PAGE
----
Trump, Esper Reject Proposal to Cut Military Healthcare

August 18, 2020 Updated: August 18, 2020

President Donald Trump and Secretary of Defense Mark Esper both said Monday they oppose efforts to slash military healthcare by some $2.2 billion.

The proposal by Pentagon officials “has been firmly and totally rejected by me,” Trump wrote on Twitter.

“We will do nothing to hurt our great Military professionals & heroes as long as I am your President. Thank you!” he added.

Esper issued a separate statement later in the day saying he has not “directed nor approved any cuts to our military healthcare system in our future budgets.”

“Furthermore, I will not allow any reductions that would harm access to quality medical care for our service members, their families, and our larger DoD community,” Esper said.

An anonymously-sourced report from Politico claimed Pentagon officials are preparing a plan that would slash over $2 billion from the Military Health System.

Jonathan Hoffman, a Pentagon spokesman, said a department-wide review is being conducted by Chief Management Officer Lisa Hershman to identify $5 billion in cuts from the Fourth Estate, or parts of the department that are not military services. The money would be reinvested in “military modernization,” he said in a social media statement.

“Many changes to the military healthcare system are being driven by Congress, which directed them in law in recent NDAAs,” Hoffman added on Sunday, noting that Esper has not been briefed on or seen any of the recommendations.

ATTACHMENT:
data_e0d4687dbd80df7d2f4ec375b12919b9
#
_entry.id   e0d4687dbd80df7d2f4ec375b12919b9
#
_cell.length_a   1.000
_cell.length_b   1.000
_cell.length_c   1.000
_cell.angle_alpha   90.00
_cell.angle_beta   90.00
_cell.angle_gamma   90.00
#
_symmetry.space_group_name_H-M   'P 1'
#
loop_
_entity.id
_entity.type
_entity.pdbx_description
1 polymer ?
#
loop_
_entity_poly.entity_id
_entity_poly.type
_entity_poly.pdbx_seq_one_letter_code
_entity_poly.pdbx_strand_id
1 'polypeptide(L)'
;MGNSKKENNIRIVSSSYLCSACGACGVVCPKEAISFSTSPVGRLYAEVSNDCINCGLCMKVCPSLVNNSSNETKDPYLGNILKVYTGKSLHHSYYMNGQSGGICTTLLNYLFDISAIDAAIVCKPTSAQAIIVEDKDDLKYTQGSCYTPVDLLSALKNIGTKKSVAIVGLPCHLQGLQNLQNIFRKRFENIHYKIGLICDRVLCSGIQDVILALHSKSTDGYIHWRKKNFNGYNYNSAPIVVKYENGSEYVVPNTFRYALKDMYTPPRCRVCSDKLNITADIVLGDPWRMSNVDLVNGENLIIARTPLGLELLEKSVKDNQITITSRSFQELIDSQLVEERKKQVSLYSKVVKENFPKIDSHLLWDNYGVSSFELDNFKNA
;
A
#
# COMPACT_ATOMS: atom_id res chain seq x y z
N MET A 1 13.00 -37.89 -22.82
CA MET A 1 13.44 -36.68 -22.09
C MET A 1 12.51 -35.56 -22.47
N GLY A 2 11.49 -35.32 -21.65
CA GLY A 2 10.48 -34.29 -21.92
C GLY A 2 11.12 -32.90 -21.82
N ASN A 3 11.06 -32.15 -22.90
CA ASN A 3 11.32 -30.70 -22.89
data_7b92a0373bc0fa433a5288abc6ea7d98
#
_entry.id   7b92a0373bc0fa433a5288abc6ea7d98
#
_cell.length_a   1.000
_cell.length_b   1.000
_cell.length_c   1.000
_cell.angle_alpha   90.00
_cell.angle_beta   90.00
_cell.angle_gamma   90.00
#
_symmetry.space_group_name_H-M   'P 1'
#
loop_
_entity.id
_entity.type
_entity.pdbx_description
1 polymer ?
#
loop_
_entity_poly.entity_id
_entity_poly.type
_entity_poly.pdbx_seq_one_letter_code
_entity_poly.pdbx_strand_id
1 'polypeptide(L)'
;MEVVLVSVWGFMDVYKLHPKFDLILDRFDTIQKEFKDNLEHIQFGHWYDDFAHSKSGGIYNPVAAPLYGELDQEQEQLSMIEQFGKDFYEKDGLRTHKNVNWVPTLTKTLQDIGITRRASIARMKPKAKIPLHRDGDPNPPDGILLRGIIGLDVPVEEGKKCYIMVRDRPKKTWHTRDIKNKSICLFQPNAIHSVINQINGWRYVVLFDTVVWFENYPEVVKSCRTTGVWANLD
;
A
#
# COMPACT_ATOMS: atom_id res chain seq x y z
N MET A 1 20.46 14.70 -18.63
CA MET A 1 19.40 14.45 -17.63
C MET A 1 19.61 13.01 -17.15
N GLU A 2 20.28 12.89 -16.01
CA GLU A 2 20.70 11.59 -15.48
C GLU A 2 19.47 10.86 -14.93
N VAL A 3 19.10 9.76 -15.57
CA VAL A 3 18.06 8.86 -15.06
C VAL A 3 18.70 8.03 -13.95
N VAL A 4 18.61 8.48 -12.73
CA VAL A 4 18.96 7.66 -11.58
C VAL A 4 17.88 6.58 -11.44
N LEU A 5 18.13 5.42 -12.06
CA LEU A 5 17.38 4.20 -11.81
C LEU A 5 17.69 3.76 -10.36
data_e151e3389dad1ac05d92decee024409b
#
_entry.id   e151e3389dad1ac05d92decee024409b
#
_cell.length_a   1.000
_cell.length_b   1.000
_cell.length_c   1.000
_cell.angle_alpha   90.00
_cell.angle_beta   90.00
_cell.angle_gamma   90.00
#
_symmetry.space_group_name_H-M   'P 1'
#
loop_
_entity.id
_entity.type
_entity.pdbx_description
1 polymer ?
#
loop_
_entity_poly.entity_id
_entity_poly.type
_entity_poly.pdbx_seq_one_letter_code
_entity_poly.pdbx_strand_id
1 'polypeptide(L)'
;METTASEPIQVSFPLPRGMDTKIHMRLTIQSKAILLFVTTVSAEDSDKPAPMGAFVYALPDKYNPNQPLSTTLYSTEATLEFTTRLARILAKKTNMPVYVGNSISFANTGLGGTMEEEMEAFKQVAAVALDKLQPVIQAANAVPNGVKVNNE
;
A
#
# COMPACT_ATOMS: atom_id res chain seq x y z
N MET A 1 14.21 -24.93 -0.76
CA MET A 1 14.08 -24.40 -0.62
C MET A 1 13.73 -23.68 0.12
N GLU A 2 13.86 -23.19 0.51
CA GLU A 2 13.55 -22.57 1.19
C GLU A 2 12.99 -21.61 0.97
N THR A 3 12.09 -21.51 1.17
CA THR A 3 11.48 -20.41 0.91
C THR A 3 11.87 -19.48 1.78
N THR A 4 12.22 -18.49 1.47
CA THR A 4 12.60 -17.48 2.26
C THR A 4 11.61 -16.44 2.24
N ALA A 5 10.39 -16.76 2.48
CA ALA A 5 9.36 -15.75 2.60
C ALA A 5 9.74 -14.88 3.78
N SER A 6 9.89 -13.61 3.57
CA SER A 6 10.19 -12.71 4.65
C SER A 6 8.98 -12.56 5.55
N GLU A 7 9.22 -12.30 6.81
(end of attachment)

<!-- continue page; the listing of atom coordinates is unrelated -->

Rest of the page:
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Secretary of Defense Mark Esper stands at attention with Linda Reynolds, the Minister of Defense of Australia, as the US National anthem plays, in Washington on July 27, 2020. (Andrew Caballero-Reynolds/AFP via Getty Images)

“The bottom line is that health care for our service members, their families, and retirees is not at risk and efforts by two anonymous sources to create a panic is misleading,” according to the spokesman.

The health system serves 9.4 million people, including active-duty service members and their families.

Senior defense officials told reporters in February that $5.7 billion was freed up through the system-wide review.

Some of the cuts came from the Fourth Estate while others came from ending missions. The money was being redirected to “more important priorities”  including research into hypersonic weapons, artificial intelligence, and space, the Pentagon said in a summary of the call.

The story about the possible cuts this week drew criticism from veteran’s groups and Joe Biden, the presumptive Democratic presidential nominee.

“When will people realize the Trump administration does NOT care about our military service members?! We’re in the midst of a pandemic and they want to cut healthcare?!” VoteVets, a group that says it represents veterans, said on Twitter.

Biden told Trump and Esper in a social media post that “it’s a president’s job to protect the health and safety of our troops and their families,” adding: “Gutting the military health care system—no less during a global pandemic—is unacceptable.”

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